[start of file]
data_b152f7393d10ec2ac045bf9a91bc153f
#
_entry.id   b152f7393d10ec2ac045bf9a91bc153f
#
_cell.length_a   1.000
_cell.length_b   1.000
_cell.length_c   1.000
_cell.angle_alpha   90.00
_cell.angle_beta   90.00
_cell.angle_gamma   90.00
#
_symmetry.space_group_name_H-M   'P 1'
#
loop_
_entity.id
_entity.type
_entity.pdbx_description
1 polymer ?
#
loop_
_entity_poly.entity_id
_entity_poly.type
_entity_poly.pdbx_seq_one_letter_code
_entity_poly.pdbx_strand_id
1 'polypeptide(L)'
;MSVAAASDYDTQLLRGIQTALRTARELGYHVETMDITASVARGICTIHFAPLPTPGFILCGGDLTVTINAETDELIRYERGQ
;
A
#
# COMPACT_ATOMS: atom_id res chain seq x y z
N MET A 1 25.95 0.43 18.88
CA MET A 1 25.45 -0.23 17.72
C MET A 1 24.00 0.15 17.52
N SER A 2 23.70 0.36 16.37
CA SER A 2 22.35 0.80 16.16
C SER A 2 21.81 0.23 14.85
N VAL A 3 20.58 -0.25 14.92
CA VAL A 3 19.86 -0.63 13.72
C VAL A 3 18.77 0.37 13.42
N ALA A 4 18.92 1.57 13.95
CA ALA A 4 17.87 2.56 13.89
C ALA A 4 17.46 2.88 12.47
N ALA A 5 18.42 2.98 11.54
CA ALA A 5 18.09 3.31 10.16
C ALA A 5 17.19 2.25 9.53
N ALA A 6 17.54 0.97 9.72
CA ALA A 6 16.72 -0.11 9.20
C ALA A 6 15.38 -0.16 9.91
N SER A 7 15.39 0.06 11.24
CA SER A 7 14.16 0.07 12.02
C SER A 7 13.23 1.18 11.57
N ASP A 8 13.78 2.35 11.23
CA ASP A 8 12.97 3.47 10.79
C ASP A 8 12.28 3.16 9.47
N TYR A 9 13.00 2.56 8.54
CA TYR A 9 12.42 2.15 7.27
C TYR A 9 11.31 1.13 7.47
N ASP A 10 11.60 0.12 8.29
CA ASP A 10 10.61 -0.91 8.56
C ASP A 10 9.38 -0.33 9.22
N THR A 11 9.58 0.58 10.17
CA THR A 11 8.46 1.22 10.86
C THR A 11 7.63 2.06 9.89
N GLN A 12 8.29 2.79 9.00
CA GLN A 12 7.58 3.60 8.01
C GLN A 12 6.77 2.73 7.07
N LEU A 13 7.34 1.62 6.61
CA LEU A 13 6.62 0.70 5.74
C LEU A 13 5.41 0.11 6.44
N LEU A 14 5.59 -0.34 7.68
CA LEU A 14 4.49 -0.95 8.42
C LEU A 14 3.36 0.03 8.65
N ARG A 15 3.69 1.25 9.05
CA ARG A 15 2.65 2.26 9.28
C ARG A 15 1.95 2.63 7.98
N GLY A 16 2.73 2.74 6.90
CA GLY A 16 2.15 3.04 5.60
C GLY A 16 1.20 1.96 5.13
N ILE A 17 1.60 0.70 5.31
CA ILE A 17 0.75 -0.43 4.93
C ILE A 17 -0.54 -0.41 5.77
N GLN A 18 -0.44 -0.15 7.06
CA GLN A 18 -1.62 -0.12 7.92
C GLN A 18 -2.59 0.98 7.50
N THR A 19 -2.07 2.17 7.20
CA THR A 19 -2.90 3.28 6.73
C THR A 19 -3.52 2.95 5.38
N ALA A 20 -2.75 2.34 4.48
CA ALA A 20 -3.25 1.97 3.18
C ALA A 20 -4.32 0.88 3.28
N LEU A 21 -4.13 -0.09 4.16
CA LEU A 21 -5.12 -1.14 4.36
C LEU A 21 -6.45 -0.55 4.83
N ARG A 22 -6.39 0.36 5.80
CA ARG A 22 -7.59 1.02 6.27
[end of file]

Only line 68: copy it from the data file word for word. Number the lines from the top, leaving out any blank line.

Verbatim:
CA LEU A 13 6.62 0.70 5.74